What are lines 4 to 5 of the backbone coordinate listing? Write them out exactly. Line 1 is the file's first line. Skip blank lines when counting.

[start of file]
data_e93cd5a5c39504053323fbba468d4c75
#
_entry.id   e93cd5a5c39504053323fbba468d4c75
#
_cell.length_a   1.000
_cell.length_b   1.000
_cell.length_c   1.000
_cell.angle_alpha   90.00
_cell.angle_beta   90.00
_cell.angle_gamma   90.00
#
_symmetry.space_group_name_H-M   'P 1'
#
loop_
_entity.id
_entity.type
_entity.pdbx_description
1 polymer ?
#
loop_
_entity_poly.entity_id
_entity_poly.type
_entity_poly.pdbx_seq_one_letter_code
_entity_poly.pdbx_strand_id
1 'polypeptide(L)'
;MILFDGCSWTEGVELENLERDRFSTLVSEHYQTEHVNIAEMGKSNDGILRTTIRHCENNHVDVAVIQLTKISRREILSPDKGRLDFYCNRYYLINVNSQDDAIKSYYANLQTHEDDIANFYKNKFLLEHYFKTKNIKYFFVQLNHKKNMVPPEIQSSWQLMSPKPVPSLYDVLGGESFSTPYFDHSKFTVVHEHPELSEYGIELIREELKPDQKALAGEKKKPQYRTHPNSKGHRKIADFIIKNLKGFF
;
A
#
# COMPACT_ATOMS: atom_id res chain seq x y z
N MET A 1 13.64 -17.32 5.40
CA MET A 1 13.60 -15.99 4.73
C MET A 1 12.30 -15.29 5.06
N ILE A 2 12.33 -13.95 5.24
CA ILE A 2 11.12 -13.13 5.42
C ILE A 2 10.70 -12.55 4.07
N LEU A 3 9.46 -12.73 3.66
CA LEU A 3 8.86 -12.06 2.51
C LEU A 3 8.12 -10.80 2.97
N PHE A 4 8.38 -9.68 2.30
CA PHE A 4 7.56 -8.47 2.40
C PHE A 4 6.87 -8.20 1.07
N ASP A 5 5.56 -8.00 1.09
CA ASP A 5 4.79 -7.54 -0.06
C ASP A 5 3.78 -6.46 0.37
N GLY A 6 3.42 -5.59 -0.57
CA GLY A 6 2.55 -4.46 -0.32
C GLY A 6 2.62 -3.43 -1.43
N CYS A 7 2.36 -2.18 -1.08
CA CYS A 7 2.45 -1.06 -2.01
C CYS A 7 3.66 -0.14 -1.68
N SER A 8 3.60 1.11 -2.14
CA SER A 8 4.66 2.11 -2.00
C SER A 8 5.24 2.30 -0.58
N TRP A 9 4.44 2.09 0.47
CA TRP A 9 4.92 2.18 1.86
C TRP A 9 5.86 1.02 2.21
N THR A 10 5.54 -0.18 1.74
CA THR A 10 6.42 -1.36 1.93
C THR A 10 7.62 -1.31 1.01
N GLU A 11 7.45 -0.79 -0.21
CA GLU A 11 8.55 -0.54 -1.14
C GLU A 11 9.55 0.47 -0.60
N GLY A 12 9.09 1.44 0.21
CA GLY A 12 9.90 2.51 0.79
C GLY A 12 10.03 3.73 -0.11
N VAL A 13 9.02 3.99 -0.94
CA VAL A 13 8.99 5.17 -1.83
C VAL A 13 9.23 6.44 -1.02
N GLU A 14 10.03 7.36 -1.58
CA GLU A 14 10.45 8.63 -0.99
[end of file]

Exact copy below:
#
_cell.length_a   1.000